The export command tells the shell on the Remote machine that it must export the DISPLAY variable and the value bound to it to the programs that you run on that machine.


        You can now type any command in the xterm window and have it executed on Remote. Because it is an xterm you can run programs like vi, pico, pine, and elm that use an alphanumeric terminal. If they have a problem it is because they need
         		export TERM=xterm
        before they understand that you are using an xterm. Programs with graphics : Netscape, xeyes, xman, rose, and so on that use a graphic window will send it to your DISPLAY.


        Close any windows that you may have running on the Remote machines. Be expecially careful to manually close any Netscape windows and if you've run 'rose', don't forget 'thorn'!

        Then input to Remote either:

        This command terminates your rlogin command and closes the new window ( C above). You are still logged in on your own machine and can use it normally... don't forget to logout the usual way.

      . . . . . . . . . ( end of section Steps) <<Contents | End>>



        I have found it worth while to program my login shell to ask me where I am to reduce typing by adding these lines to my .profile:
         		echo "Send DISPLAY to?"
         		read DISPLAY
         		export DISPLAY

        Another version is

         		echo "Where are you?"
         		read HOST; DISPLAY=$HOST:0
         		export DISPLAY HOST

        Using a Remote machine while on a Remote machine

        You do not repeat step B above since you already know your display. On your machine input the xhost(A) command and on either machine the xterm command(D).

        Sending a Display to a Remote System

        You can use the similar steps to send a window to a remote computer from your local machine. Run the xhost command on the remote machine and set the DISPLAY on your local one. However doing this is dangerous! You send both the image and the ability to use your computer in that window.

      File Transfers

      There is a standard Internet protocol for copying files from machine to machine that is available on any Internet compatible computer(even a DOS system) as the ftp program. It can be called with the name of a Remote system and has the following commands:
    1. ftp_commands::=following
      • open::=indicates the remote computer.
      • close::=terminates connection with Remote.
      • user::=logs a user in.
      • ascii::=sets ftp up for transfering text files.
      • binary::=sets ftp up to transfer binary (GIF, JPEG, EXE,...) files.

      • get::=gets a file from Remote.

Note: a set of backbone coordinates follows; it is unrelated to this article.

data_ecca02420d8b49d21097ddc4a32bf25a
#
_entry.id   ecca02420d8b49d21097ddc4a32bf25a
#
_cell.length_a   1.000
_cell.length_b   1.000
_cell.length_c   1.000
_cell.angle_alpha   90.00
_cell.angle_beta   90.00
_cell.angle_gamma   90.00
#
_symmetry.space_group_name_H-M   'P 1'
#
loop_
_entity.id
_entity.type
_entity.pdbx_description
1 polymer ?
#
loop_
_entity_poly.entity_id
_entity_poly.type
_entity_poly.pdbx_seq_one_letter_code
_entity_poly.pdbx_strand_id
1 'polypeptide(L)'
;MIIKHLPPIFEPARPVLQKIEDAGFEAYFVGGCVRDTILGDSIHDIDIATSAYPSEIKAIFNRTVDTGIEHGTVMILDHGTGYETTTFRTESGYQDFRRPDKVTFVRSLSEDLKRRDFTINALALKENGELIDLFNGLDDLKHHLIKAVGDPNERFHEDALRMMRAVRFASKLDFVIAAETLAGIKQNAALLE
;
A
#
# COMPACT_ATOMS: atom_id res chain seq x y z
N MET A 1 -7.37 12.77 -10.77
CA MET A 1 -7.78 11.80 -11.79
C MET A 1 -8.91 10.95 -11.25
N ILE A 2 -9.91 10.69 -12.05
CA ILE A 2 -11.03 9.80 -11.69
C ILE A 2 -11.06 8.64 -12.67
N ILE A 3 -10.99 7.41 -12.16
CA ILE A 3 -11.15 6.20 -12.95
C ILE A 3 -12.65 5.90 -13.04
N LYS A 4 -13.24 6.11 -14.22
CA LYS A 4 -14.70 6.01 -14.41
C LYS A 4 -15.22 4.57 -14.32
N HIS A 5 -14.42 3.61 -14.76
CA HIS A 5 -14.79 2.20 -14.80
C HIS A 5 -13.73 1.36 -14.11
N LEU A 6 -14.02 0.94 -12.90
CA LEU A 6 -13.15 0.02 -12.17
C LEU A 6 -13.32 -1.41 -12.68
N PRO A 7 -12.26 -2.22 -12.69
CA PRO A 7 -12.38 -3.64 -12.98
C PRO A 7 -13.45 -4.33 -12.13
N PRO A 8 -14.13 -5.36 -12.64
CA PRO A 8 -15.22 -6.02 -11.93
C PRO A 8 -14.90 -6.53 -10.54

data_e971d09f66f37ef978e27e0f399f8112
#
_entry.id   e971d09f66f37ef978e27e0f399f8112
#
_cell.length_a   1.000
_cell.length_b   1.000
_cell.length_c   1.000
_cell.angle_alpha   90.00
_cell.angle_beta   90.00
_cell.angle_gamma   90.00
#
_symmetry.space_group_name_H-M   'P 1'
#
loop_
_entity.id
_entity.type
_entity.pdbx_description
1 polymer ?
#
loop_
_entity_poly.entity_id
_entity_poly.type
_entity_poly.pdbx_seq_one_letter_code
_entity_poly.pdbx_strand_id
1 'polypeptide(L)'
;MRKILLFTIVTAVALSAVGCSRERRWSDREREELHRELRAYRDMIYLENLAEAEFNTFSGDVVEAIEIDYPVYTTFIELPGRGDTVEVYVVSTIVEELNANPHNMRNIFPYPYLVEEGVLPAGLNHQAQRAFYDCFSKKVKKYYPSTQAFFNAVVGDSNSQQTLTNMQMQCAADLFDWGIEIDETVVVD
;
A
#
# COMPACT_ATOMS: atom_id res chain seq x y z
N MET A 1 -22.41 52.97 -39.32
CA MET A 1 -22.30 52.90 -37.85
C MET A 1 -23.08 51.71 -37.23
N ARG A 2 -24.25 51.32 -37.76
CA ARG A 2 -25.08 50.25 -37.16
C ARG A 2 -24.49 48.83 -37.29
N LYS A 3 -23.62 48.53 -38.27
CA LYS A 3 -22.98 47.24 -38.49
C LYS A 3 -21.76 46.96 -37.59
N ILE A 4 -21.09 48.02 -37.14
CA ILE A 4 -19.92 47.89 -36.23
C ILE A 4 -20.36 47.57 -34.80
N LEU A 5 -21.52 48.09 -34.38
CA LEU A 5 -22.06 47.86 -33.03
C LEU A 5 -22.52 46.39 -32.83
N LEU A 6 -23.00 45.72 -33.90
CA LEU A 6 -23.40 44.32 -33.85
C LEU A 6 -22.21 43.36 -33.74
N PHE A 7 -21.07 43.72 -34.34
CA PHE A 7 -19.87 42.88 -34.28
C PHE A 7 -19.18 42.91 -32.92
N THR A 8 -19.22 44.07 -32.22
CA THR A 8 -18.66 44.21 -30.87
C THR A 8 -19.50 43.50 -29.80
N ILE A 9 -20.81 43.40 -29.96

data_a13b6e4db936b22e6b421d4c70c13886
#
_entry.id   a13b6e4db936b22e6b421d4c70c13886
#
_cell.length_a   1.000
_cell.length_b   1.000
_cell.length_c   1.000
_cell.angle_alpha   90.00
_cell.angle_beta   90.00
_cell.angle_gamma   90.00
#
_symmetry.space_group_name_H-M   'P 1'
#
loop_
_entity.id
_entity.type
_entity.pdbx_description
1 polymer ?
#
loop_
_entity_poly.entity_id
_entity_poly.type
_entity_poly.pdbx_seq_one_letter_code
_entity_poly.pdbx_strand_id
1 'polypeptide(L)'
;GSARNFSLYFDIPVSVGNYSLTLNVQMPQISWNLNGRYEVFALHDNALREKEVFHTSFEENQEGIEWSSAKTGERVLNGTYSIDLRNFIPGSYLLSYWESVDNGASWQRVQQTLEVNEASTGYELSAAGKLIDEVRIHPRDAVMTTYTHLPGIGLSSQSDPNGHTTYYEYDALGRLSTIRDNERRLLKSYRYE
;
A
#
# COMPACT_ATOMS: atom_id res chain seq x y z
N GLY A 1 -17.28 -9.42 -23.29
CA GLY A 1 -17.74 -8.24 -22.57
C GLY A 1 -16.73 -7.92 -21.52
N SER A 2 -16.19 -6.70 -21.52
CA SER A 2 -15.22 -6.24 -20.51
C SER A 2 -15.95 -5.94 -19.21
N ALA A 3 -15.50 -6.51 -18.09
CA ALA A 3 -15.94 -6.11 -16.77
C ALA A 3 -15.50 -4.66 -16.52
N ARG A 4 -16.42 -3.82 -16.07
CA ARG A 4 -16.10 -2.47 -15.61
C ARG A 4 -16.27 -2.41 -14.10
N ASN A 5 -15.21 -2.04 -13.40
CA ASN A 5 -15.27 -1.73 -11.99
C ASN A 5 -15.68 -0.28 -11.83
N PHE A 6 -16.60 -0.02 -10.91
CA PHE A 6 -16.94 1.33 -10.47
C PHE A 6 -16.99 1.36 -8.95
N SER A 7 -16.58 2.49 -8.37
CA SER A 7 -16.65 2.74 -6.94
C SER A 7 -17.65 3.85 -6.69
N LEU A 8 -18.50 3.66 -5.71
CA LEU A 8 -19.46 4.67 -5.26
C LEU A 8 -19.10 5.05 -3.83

• put::=puts a Local file on to Remote.
      • del::=delete Remote file.

      • cd::=changes working directory on Remote.
      • lcd::=changes working directory on Local.
      • dir::=directory listing.
      • ls::=list directory.
      • mkdir::=make directory.

      • mget::=multiple get with wild cards.
      • mput::=multiple put with wild cards.
      • mdel::=multiple del with wild cards.

      • prompt::=stops/starts asking you about individual files in mget/mput/mdel.
      • verbose::=stops/starts giving long-winded responses to your command.


    2. DISPLAY::= A shell variable that names the machine and the the VDU on the machine where windows etc will appear.

    3. ftp::program=File Transfer Protocol. ftp can be used to copy files between computers on the Internet whatever operating system they use.

    4. Local::=the name used in this document for the machine you are currently running on.

    5. Network::= See http://csci.csusb.edu/dick/CSciNetwork.mdl.

    6. orion::=a Sun server that can be used on campus that can run Rational Rose.

    7. Remote::=the name of a different machine that you want to use.

    8. shell::= any program that interprets commands input by a user.

    9. VDU::=Visual Display Unit.

    10. exit::UNIX_command=Terminate session/shell. ( on some UNIXen).
    11. logout::UNIX_command=Terminate session.
    12. rlogin::UNIX_command=Remote Login.
    13. slogin::UNIX_command=Secure Remote Login.
    14. telnet::=command allowing remote access to any internet host and port.
    15. xhost::X_windows=add machine to access control list(ACL) for this machine.

    16. one_line_summary::= xhost; rlogin; use_it; terminate_it; exit.

    . . . . . . . . . ( end of section How to Use a Remote X Windows Computer) <<Contents | End>>